AURON570 (Level 15)

kukuku, how did that laugh ever become cute?... mysteries of the world..
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I'm going to go ahead and sell out with this blog. I don't really like doing these sorts of "list" type blogs, I'd rather focus each blog on a single topic or anime. Recently I've gotten more into writing episode summaries for the wiki whenever I watch an episode of anime, so I haven't really done much in the way of blogs lately. With that said, I actually do want to share my thoughts on what I have been watching this season and I am interested to hear what other Vicers think of this season of anime. So here goes:

Currently Airing

Hanasaku Iroha: (18/26 Episodes) I've really enjoyed Hanasaku Iroha ever since it started airing in early April. It has an incredibly strong cast of characters. Largely made up of hardworking females. Some even say that it is feminist. To be honest before watching this anime, I would not have given a second thought about the lives of people that run a hot spring inn, let alone waitresses. So I think it's a good thing that this anime was made and hopefully fosters a better understanding and level of respect for females in general. The direction in each episode is very clear and well packaged. Because of how well the story is written and how smoothly the story unfolds each episode, I've found it incredibly easy to write episode plot summaries for the wiki.
Ikoku Meiro no Croisee: (5/12 Episodes) It is a simple delight watching Yune the petit Japanese girl living in 19th century Paris. Each day she learns more about the differences between Japanese culture and Parisian culture. Like Hanasaku Iroha, I've found that each episode is well packaged, with a clear idea of what it's trying to accomplish. Although both anime are "slice of life" and arguable "moe", there is definitely more to each of them than meets the eye. Similar to how Hanasaku Iroha has feminist undertones, Ikoku Meiro seems to be fostering tolerance for foreigners and other cultures.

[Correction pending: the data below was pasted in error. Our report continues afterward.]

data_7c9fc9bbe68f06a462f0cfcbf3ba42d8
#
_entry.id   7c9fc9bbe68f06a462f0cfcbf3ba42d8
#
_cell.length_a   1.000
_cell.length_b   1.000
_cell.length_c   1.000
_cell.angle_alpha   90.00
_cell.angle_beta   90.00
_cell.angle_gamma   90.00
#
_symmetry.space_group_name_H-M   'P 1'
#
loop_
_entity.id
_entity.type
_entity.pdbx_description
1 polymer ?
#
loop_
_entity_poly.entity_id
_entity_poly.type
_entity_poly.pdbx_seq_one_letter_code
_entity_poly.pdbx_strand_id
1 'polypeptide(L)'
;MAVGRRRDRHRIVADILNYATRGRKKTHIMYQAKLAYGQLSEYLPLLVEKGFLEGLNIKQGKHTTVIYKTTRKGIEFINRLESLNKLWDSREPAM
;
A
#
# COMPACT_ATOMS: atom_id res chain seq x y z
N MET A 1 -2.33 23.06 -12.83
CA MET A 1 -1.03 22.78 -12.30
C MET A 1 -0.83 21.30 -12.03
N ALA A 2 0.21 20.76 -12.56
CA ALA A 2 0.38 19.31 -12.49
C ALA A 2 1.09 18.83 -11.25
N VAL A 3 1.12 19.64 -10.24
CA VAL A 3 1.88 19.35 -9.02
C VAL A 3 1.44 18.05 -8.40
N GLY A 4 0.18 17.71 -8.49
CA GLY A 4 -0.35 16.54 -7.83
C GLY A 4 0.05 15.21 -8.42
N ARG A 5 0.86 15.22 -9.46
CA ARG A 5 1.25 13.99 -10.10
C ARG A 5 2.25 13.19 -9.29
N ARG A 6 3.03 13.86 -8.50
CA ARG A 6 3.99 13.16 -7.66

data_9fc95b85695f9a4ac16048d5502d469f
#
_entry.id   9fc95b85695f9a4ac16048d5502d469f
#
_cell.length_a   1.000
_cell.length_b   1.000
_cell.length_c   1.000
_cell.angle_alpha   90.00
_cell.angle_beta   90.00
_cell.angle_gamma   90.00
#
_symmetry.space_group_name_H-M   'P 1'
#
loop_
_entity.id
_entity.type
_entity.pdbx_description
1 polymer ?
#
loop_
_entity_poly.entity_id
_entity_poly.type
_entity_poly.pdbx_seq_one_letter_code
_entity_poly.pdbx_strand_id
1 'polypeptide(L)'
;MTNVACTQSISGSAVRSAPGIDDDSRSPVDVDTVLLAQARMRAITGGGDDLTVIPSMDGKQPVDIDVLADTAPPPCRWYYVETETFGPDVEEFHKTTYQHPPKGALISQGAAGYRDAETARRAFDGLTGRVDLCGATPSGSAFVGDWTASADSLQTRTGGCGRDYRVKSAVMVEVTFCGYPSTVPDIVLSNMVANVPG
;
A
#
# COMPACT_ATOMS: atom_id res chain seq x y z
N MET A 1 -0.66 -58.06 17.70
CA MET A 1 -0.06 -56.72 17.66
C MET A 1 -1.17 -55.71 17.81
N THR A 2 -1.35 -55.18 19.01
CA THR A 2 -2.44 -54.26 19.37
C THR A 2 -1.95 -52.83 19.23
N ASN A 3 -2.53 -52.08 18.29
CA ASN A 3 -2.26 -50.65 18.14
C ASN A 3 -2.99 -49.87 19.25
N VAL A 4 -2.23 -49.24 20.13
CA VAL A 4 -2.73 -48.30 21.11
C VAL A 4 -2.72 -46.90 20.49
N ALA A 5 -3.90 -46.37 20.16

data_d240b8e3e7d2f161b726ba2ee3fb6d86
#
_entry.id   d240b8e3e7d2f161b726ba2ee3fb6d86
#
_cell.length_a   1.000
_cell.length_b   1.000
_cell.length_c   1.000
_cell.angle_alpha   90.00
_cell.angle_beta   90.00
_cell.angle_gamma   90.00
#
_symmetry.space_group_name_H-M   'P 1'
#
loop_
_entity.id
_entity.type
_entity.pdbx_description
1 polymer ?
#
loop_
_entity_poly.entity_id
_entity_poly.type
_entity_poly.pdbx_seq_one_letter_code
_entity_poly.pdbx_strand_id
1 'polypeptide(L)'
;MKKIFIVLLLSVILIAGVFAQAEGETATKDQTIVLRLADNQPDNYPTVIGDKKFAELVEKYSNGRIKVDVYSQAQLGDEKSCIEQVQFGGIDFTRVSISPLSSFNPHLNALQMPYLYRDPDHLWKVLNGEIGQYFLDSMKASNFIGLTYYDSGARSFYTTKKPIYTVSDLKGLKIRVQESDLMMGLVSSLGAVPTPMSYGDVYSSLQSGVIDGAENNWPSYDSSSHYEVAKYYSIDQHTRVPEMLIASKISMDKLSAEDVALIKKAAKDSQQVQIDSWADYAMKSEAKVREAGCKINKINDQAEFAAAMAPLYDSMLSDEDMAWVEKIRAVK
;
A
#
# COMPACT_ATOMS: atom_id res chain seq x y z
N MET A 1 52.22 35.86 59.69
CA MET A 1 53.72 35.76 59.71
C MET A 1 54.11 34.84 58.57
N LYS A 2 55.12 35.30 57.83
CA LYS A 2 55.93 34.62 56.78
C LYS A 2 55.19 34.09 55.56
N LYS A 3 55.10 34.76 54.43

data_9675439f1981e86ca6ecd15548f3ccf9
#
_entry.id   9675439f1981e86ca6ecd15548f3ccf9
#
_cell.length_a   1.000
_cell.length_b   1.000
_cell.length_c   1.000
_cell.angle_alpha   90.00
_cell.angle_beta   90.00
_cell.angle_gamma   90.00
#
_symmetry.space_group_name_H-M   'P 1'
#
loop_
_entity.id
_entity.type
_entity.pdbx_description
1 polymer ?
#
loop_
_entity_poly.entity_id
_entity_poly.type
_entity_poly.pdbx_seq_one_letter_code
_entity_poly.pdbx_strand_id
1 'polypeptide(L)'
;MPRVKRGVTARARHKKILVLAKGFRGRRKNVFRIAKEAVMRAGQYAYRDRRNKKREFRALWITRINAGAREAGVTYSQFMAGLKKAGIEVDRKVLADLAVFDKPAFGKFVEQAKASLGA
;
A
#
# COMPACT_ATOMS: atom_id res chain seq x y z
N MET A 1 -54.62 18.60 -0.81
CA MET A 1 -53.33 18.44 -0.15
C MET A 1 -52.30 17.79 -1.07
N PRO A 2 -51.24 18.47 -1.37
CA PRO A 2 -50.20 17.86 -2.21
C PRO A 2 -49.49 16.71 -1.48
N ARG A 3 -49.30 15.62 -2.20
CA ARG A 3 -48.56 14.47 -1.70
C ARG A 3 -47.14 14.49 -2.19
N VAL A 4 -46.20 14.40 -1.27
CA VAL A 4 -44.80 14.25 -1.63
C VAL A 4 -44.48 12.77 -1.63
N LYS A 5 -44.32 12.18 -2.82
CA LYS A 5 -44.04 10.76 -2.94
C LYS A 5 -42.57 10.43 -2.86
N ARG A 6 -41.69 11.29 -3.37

Kamisama no Memochou: (5/12 Episodes) An interesting show. I was hooked after the first episode which was 45 minutes as opposed to 23 minutes. Narumi, a teenager who moves around a lot due to his father's work, has trouble making lasting friends, is forcefully pulled into a group of NEET detectives. Recently though, s
Who's that girl?
Who's that girl?
omething about the flow of the action in each episode is not sitting well with me. I'm still enjoying the series each week, but I get the strange feeling that each case is moving by more quickly than I would like it too. I suppose that's the hard part about doing a mystery anime. How does each mystery develop the plot and character? How do you pace each mystery so that the viewer isn't overwhelmed with too much at once, while also keeping it interesting? I remember when I was writing a summary for one of the episode, I found myself confused, or having to double check and rewind the video a number of times just to make sure I was getting things down correctly. Alice's light fan service provides some comedy, which is nice. A part of me just wants to hear what Narumi thinks about everything, but there is hardly any pause in the action to do so. With all that said, I think this is a pretty good series and I am really interested to see how it wraps up.